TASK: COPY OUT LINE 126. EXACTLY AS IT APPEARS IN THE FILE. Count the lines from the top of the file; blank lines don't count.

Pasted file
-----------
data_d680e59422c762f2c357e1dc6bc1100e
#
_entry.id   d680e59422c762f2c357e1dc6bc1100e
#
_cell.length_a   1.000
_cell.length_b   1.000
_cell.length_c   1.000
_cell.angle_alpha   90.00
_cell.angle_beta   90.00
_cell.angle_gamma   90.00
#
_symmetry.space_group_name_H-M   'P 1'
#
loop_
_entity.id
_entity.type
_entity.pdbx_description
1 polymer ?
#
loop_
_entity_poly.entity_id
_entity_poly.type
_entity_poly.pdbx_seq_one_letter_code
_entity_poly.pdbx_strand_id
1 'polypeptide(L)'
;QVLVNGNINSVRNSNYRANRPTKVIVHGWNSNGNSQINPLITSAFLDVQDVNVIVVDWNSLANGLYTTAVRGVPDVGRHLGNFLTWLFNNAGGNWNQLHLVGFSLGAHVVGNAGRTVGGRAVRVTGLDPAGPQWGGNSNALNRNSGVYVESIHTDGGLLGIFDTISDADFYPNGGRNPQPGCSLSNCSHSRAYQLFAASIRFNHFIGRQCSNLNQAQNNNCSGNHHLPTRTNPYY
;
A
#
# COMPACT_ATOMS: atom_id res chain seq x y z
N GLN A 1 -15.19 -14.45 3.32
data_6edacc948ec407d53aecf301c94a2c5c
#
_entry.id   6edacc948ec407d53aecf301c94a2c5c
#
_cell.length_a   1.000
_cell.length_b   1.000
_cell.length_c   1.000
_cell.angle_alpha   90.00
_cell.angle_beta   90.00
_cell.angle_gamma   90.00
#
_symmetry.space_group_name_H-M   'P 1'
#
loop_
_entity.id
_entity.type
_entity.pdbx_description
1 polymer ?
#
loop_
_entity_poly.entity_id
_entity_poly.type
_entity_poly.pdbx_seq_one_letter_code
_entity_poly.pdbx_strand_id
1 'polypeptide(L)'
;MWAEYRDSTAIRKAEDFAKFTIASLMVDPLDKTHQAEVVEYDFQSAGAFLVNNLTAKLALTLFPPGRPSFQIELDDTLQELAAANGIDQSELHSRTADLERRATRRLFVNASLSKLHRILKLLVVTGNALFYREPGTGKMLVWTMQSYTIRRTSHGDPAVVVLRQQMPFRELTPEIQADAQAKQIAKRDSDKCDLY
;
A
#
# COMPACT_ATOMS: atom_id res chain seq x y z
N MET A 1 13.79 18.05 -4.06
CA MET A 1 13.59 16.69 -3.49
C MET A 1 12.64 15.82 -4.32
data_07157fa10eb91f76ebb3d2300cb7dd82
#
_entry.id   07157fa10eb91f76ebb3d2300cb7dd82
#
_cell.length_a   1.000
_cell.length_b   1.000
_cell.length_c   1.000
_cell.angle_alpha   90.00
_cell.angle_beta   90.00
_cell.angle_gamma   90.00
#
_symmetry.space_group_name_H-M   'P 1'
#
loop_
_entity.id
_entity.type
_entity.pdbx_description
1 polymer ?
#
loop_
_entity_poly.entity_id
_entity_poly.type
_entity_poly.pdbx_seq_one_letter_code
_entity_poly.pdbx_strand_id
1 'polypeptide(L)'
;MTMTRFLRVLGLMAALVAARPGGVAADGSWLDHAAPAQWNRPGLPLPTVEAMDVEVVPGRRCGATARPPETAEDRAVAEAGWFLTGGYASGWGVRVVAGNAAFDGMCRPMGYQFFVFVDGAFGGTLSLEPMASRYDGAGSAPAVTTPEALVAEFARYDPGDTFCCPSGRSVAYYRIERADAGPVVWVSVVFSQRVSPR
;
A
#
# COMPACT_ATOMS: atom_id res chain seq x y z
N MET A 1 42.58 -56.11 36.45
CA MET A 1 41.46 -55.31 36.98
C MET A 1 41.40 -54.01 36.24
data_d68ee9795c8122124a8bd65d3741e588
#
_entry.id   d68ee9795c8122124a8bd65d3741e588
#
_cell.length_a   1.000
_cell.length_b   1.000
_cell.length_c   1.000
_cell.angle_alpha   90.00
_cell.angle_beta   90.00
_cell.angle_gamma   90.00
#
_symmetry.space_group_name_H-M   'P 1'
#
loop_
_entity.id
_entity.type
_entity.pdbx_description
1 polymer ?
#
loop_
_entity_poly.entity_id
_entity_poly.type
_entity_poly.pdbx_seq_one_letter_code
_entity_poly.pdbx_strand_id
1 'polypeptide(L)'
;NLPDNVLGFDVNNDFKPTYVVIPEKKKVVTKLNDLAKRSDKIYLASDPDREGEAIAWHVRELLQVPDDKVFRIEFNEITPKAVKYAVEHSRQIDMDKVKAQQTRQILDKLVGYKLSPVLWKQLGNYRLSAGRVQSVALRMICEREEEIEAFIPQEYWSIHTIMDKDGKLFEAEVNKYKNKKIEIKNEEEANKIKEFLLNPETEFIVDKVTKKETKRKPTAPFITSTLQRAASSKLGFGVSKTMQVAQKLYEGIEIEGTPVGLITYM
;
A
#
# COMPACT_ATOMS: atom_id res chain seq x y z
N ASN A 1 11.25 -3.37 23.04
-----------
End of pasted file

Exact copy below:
#